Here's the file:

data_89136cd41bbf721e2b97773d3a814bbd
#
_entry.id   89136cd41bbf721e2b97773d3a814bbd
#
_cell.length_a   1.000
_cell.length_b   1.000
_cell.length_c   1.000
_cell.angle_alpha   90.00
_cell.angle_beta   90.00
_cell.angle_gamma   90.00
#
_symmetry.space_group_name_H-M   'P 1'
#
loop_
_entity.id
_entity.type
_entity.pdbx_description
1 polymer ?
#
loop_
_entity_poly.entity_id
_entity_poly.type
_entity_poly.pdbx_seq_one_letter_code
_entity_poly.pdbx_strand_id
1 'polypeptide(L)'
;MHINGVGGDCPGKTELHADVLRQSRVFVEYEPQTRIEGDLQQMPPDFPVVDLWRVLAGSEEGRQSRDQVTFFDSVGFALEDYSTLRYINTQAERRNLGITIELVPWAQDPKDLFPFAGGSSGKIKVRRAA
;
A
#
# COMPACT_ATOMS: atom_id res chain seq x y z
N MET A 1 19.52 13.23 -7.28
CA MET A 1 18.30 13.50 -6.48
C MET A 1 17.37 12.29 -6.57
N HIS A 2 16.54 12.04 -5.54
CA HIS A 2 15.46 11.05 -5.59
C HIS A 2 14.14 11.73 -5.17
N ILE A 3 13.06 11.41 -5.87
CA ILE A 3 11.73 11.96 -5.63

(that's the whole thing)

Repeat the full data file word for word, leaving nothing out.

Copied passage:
data_89136cd41bbf721e2b97773d3a814bbd
#
_entry.id   89136cd41bbf721e2b97773d3a814bbd
#
_cell.length_a   1.000
_cell.length_b   1.000
_cell.length_c   1.000
_cell.angle_alpha   90.00
_cell.angle_beta   90.00
_cell.angle_gamma   90.00
#
_symmetry.space_group_name_H-M   'P 1'
#
loop_
_entity.id
_entity.type
_entity.pdbx_description
1 polymer ?
#
loop_
_entity_poly.entity_id
_entity_poly.type
_entity_poly.pdbx_seq_one_letter_code
_entity_poly.pdbx_strand_id
1 'polypeptide(L)'
;MHINGVGGDCPGKTELHADVLRQSRVFVEYEPQTRIEGDLQQMPPDFPVVDLWRVLAGSEEGRQSRDQVTFFDSVGFALEDYSTLRYINTQAERRNLGITIELVPWAQDPKDLFPFAGGSSGKIKVRRAA
;
A
#
# COMPACT_ATOMS: atom_id res chain seq x y z
N MET A 1 19.52 13.23 -7.28
CA MET A 1 18.30 13.50 -6.48
C MET A 1 17.37 12.29 -6.57
N HIS A 2 16.54 12.04 -5.54
CA HIS A 2 15.46 11.05 -5.59
C HIS A 2 14.14 11.73 -5.17
N ILE A 3 13.06 11.41 -5.87
CA ILE A 3 11.73 11.96 -5.63